State Security fears a Cuban Snowden





By Javier Cabrera

Yesterday the news came out in various media: Ultra-secret information has been stolen from the Cuban Ministry of the Interior. The poor proclamation “Raúl’s Sovereign Technology” showed itself more focused on censorship of content and limiting communication than on constructing a true plan of security in the service of the nation.

It’s not the first theft of confidential information, although the previous ones were by citizens and not directly by people in the military, like the surveillance videos in Havana or the telephone directory of Etecsa. The absurd pledge of reinventing technology has ended up being, as expected, manipulation.

State Security, formerly considered one of the most efficient bodies, has succumbed to ridicule. The absence of generational relief to conserve jobs and benefits, the government secrecy and the absurd plan of creating technologies that are dedicated only to counteracting the bad reputation of the “Revolution” in the digital world, including this blog, have produced fruits, although they aren’t the ones hoped for.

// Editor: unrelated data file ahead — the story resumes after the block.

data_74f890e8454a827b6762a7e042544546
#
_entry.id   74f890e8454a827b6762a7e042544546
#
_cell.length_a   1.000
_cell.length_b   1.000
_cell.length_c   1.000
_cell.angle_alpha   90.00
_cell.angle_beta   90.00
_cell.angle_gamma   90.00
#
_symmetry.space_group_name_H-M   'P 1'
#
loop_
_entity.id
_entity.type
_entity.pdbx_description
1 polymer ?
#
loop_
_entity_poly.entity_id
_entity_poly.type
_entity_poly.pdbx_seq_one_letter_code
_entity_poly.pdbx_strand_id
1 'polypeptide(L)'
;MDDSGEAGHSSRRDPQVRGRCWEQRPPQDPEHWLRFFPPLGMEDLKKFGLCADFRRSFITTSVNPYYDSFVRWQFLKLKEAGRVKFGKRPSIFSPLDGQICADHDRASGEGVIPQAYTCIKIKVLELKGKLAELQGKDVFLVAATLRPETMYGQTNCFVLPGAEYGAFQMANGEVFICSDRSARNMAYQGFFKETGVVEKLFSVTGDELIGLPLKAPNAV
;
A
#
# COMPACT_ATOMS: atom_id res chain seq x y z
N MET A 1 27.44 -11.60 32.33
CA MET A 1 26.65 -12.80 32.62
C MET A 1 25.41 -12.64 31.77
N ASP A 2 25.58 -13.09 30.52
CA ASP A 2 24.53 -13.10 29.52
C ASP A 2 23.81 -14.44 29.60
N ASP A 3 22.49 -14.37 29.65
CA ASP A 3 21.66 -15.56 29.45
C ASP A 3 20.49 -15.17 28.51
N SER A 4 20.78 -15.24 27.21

The Internet and technology are not reinventable. It’s not necessary to adapt technology to Cuba, but for Cuba to enter with full force into technology. It’s not a matter of creating professionals to work in offline businesses, repair computers or traffick in movies but of forming true leaders in digital businesses that generate quality employment at all levels.

While this change in mentality doesn’t happen, it’s more than probable that this isn’t the only case that scares the analog government of Havana. I’m very curious to know if Raúl will defend the rights of a “Cuban Snowden” when he’s presented to public opinion with the same arguments as the North American analyst.

Mr. President, permit me to welcome you, on behalf of all computer engineers, to the Twentieth Century.


Translated by Regina Anavy

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